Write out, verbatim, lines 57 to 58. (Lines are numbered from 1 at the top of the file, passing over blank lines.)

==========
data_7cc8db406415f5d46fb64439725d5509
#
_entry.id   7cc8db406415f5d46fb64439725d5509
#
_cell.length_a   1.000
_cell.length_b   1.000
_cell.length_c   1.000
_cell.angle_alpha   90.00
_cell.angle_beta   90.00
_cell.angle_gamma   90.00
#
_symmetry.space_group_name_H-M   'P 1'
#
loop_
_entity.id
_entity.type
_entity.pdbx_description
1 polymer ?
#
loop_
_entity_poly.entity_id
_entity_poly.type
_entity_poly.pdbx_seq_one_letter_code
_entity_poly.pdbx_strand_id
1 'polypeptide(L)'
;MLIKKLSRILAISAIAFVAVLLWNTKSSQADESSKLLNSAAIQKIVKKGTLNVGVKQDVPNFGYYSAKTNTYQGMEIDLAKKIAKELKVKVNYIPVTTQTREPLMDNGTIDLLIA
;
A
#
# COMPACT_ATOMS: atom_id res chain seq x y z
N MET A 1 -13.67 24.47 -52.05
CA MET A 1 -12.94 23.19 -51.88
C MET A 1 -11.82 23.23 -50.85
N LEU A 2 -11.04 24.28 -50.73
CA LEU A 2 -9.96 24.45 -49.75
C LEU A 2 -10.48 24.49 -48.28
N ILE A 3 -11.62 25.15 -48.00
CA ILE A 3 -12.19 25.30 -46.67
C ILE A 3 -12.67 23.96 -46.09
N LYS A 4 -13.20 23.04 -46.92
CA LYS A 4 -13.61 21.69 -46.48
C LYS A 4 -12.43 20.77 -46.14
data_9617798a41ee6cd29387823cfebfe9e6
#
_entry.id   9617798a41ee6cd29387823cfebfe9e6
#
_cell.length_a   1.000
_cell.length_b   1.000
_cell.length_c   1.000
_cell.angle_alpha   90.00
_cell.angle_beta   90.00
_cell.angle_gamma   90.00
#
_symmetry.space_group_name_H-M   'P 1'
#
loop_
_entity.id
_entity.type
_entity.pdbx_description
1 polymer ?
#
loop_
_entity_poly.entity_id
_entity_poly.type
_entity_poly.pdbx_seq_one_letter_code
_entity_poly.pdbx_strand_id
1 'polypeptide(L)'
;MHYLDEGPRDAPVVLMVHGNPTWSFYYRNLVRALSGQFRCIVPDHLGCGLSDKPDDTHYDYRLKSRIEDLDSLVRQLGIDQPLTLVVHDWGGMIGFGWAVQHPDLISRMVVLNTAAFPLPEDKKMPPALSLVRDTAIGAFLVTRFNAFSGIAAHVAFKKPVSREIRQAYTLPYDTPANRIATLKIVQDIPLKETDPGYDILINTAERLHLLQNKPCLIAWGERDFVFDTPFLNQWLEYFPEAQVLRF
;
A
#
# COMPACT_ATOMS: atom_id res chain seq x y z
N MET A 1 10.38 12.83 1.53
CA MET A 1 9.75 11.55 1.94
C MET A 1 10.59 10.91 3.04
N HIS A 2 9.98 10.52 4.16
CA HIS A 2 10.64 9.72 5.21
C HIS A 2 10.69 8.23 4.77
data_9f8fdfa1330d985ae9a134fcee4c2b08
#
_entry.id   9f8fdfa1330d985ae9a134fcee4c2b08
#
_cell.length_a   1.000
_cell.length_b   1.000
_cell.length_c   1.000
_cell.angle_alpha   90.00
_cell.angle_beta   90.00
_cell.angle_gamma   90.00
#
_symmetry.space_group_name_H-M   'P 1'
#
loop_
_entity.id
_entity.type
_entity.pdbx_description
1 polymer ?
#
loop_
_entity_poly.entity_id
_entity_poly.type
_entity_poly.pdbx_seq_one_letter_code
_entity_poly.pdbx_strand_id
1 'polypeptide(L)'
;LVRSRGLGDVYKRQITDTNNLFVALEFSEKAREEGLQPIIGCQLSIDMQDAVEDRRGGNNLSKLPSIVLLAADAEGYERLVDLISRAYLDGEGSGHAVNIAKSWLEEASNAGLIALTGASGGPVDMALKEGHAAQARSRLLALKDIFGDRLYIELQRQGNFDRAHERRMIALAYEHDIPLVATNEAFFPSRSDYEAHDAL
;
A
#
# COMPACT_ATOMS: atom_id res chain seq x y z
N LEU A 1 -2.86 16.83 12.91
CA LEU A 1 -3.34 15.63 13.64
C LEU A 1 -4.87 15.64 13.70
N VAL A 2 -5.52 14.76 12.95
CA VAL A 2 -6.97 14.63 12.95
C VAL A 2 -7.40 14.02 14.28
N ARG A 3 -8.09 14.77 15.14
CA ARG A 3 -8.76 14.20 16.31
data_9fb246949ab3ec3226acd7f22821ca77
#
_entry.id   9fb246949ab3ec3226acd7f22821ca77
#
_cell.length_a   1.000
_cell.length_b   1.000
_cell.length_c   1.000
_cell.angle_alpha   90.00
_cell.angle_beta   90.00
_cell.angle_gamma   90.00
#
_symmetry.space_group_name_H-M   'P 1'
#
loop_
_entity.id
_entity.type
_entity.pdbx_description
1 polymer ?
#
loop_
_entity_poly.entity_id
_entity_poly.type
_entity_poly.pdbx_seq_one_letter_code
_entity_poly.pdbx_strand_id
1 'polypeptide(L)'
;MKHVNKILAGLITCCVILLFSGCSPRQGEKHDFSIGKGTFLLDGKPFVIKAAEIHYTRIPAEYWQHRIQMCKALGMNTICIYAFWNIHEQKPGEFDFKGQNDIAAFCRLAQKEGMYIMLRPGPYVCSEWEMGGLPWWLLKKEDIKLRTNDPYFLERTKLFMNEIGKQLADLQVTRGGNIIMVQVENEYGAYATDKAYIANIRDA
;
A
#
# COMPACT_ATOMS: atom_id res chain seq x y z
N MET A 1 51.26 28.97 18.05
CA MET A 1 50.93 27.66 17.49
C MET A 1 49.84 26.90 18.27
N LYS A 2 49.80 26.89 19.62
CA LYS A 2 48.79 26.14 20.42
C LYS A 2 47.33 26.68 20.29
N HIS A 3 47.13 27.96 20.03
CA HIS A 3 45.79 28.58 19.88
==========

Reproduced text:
_entity.id
_entity.type